Choosing the Right Rapid Tooling Supplier

 

You know the drill, the project is going smoothly and is right on schedule when … the big cheese pops into your office with an “opportunity.” Apparently the marketing guys were at a trade show in Vegas and they saw the competition was going to introduce their version of your design in five months.  Problem is that your product is not going to be ready for six months. So, the obvious solution is to simply take two months out of the schedule. It’s just like a Dilbert cartoon.

In the old days, it was very difficult to speed up design projects which included multiple plastic parts simply because it was a labor intensive process to produce them.  Lead times of 6 months to a year were not unusual. Fortunately, injection mold building technology has come a long way in the past decade and lead times of days or weeks are not unusual, especially with prototype or bridge tooling technologies. 

However, speeding up the development process is a challenge in and of itself and the last thing you need to worry about is overcoming obstacles that could have been avoided altogether. Sure, you need plastic parts quickly, but simply inquiring about cost and lead-time may not produce the optimum results you need.  So, consider the following items when choosing a tooling supplier: 

Can the tooling supplier assist with the development of your design to help ensure the tooling is cost-effective and easily made?

Plastic is one of the most flexible, versatile, and amazing materials to design with, but there are many variables that must be considered to ensure success.  One of the most frustrating moments in plastic component development is realizing the design cannot be tooled or injection molded cost- effectively or at all.  Many tool suppliers employ tooling engineers that assist with designing the actual mold, but cannot help with improving your part design for manufacturability.  When sourcing injection mold makers, look to those that have fully integrated design and engineering support staffs that can assist plastic component optimization for both tooling and production.

Is the tooling/molding supplier able to produce parts in the material you plan to use for production and do they understand plastic resin specifications well enough to assist in material selection?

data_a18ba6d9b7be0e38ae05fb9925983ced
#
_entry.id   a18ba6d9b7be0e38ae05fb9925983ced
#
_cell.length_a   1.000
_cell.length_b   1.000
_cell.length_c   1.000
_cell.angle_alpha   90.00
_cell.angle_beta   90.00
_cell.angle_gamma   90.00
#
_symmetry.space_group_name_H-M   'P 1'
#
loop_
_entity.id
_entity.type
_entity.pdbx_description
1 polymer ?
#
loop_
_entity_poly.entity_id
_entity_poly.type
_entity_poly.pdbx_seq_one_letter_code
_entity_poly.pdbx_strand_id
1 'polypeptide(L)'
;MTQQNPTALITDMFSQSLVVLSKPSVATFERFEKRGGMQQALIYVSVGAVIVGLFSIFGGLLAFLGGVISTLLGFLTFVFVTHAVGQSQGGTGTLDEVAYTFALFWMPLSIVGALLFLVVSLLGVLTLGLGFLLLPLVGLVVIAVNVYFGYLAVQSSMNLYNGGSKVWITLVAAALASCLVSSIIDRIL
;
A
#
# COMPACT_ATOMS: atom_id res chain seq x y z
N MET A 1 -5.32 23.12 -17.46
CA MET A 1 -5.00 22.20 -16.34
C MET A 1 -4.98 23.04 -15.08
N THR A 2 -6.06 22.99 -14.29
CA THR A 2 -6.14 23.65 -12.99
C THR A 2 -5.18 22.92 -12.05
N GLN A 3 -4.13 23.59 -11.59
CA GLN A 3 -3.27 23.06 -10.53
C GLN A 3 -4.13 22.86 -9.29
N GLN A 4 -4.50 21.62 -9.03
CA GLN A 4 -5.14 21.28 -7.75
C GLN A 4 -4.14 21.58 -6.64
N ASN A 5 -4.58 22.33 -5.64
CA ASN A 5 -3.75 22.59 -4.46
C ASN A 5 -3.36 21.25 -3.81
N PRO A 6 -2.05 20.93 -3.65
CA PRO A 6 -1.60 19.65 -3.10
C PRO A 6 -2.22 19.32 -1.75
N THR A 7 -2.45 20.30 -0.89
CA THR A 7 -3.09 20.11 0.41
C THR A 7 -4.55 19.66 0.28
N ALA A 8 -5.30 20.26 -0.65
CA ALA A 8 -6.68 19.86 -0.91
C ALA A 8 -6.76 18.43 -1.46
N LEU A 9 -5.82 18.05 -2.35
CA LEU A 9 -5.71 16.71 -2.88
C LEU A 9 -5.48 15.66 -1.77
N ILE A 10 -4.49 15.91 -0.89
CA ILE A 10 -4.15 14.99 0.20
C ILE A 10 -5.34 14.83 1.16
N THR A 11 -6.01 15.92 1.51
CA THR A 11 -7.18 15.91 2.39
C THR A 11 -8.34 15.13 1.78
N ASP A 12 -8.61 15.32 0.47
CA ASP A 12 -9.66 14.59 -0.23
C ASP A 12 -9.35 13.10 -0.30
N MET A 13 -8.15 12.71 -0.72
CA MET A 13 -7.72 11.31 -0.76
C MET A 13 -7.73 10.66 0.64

Today there are countless processes that will produce prototype parts very quickly and inexpensively. However, many of these prototyping processes do not produce parts in the same material or in the same way as injection molded parts. This often means that while these components work well for verifying form and fit, they may not work for functional or destructive testing. Look for a supplier that can work with the material you specify and can offer options if other material choices are needed. One of the true advantages of prototype injection mold tooling is that the parts you receive can be used for fit, finish, product testing, agency approval, and executive sign off.  What you see in your prototype should reflect what you will get in final production.

Can the supplier produce parts based on your original design or will they require you to change it in order to utilize their processes?

This is a very important question to ask potential suppliers before you send your design out for a quote. In the zeal to save time, it is often assumed that all rapid tooling methods are the same and will produce an “as designed” component.  However, some suppliers have very specific guidelines when quoting rapid tooling. Although the quote you receive may be cost-effective, you may have to invest valuable time redesigning your part and resending the data files in order to utilize a specific tooling process. Many design engineers have very specific reasons for the geometry of their parts and should not settle for compromises when sourcing rapid tooling. If the part design is important, make sure the supplier you choose can produce your parts “as designed” the first time.

How is quality control managed internally?

Quality control is essential in this fast paced, competitive world. Make sure the supplier you choose has a quality process in place that encompasses everything from receiving the project to sending it out the door. Each step of the process should be documented; checks and balances should be in place so you get parts that are not only cost-effective but are of the highest quality. And remember, sacrificing quality in the interest of saving time is never a good idea. 

 

Rapid tooling should not only be about getting parts quickly, but about learning as much as possible about how the part can be quickly tooled and produced cost-effectively when it is time for mass production. When sourcing a rapid tooling partner, the best situation is to find a vendor that not only understands rapid tooling, but part design, material selection, optimization for production, and molding/manufacturing. Make sure to include your rapid tooling vendor as a member of your project team, especially if they understand the entire design and development cycle. It may not only save time and money getting ready for production, but in actual production, as well. 

 

Jason Andrews